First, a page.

music is life, music is breath, music is us

Experiencing the Mozart Effect (note: this is an article from my contributors)

Are the supposed benefits of listening to classical music true?

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In the early 90s, researchers delved into Dr. Alfred A. Tomatis’ claims that listening to Mozart had helped stimulate the ears and encouraged healing and development in the brain. Scientists proposed that listening to Mozart (particularly the piano concertos) could temporarily increase one’s IQ, and allow for better spatial reasoning and creativity and imagination. The effect was dubbed the Mozart Effect, and has since been studied in depth.
More recent studies conclude that the effects aren’t exclusive to Mozart’s works. Instead, the benefits named the Mozart Effect were also shown to be associated to any type of music that has positive and energetic qualities. You may have noticed that certain genres of music allow you to focus more and get the creative juices flowing, and it may seem as though the Mozart Effect is only useful to those in the academe, but it’s actually also been used in other industries as well.
Believe it or not, certain farms and horse breeders also utilize the Mozart Effect to train their horses. The Normandy Manor Farm makes use of music in the obedience training of their horses, and Carolyn Resnick Horsemanship also notes that horses often trot to the tempo of music playing in the background. The practice has yet to catch on to mainstream trainers and breeders, as Betfair’s Donald McCain, for all his accolades as a Grand National-winning trainer, has noted that certain external factors such as music could have negative effects on horses.
The Mozart Effect has also been used by Through A Dog’s Ear, which not only uses music in training, but also in alleviating canine stress. “What is fascinating, from a psychoacoustician’s viewpoint, is the fact that dogs were reacting in a similar manner to music that had been created for specific effects on people,” says Lisa Spector, Canine Music Expert (would you believe that there’s such a thing?). “ In other words, dogs could be entrained, i.e., heart rate, brain waves, and breath slowed or speeded up when influenced by external rhythms, just as in people. It is also intriguing to note that the complexity of sound affected dogs as it does people: the more complexity in the music, the more energy required to decipher it. Likewise, the simpler the sound, the greater the relaxation response.”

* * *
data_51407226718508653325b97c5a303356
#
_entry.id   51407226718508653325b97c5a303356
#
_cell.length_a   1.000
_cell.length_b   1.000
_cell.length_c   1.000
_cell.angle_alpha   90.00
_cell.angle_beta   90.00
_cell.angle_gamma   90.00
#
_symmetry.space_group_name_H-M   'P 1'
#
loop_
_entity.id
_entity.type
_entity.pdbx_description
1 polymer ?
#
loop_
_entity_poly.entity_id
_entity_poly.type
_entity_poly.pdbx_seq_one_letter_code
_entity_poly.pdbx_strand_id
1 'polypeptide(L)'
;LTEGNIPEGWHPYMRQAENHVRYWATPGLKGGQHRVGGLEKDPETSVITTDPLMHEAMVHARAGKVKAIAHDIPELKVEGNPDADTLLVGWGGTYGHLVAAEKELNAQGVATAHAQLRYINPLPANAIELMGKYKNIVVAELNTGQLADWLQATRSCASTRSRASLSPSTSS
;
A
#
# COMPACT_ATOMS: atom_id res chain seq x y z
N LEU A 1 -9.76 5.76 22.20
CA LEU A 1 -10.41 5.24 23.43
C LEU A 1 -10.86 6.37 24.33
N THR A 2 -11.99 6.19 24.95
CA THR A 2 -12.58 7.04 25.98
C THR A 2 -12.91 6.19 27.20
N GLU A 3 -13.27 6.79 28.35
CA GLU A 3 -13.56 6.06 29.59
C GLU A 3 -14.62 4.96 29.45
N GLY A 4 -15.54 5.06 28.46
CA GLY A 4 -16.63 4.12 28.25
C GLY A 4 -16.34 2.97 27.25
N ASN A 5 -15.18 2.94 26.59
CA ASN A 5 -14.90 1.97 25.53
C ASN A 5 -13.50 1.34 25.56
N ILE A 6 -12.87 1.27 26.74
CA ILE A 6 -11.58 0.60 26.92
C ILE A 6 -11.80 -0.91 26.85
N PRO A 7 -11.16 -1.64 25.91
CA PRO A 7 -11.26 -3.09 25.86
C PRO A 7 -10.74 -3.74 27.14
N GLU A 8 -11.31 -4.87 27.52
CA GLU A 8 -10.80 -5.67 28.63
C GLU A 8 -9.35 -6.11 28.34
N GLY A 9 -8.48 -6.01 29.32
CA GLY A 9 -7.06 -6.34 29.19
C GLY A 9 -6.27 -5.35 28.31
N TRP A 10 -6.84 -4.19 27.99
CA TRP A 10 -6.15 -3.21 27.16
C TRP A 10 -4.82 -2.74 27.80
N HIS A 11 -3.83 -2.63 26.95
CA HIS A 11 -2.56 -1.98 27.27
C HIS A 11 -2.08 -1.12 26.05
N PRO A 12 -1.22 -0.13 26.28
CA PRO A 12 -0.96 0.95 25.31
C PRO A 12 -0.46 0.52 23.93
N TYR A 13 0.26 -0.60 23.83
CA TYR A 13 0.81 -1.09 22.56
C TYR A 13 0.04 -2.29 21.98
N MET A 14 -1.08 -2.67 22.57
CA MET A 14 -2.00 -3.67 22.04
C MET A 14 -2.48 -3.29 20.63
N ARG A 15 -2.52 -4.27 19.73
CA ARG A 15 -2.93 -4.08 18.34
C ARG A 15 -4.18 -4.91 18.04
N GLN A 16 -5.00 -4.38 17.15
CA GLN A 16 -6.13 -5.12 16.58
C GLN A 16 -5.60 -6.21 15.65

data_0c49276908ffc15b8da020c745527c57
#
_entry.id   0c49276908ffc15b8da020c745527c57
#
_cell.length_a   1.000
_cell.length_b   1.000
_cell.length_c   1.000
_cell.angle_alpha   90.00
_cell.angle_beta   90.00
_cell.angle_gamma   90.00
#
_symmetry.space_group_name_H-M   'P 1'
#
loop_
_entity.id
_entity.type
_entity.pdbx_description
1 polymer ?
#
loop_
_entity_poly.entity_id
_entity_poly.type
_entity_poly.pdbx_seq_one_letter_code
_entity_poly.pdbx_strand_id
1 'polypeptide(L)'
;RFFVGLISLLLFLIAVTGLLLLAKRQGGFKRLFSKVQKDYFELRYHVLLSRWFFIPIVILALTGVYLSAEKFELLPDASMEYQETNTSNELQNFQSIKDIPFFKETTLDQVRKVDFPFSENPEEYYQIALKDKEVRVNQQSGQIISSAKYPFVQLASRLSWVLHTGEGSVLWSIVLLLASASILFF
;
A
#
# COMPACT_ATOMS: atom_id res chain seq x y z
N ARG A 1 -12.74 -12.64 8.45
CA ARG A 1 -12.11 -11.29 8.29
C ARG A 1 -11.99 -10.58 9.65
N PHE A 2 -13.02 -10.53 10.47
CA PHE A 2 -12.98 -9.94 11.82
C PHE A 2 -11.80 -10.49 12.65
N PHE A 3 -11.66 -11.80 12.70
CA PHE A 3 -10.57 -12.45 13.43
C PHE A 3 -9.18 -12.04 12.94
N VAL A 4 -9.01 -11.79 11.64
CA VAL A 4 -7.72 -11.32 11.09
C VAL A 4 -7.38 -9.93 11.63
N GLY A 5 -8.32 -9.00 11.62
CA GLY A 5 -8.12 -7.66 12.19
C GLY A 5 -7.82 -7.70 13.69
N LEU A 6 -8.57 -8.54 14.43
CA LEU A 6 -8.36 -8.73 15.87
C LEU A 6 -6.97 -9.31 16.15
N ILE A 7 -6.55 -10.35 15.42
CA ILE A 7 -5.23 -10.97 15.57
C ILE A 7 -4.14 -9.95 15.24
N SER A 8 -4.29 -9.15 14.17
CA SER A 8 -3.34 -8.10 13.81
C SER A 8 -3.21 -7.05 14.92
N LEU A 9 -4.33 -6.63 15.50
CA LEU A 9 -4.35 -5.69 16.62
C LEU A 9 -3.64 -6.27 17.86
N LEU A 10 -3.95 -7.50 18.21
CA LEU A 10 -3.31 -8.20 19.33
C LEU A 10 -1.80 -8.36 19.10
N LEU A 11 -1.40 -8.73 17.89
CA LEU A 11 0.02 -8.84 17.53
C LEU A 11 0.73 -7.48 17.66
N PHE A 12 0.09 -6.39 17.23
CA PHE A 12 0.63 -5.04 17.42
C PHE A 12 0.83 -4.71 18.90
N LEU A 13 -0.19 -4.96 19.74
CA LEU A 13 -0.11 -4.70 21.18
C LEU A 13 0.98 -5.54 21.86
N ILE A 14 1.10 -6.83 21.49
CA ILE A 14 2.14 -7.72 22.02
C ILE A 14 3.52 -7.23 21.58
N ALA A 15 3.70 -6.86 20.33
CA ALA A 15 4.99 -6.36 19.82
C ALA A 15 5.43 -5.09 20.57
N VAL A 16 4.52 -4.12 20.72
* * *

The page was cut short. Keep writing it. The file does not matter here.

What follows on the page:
If you want to experience the Mozart Effect yourself, it’s important to take note that music won’t make you smarter per se. Research shows that music has no effect on intelligence — rather, it only aids in pattern recognition, spatial reasoning, and in fostering creativity.

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4 responses

  1. This is really interesting and refers back to discussions we had a while ago, also involving Jonathan Friedman (on here). My comments, at the time, regarding the ability of music to emulate physical conditions experienced in everyday life and ‘reproduce’ them musically, thereby engineering a similar response, fell on luke-warm ears but dogs are presumably virtually free of social conditioning that might give rise to attitude variations throughout the world (which threatened to derail my pet notion). Rather, it is the effect of musical materials in motion that affect us.

    February 21, 2014 at 10:03 am

    • I’m glad you like it, I wish I was the one who wrote it! hahaha

      February 21, 2014 at 7:26 pm

  2. mikeslayen

    common practice, I’m guessing not so much Ives, Schoenberg, Crumb etc..but then again…

    February 24, 2014 at 7:15 am

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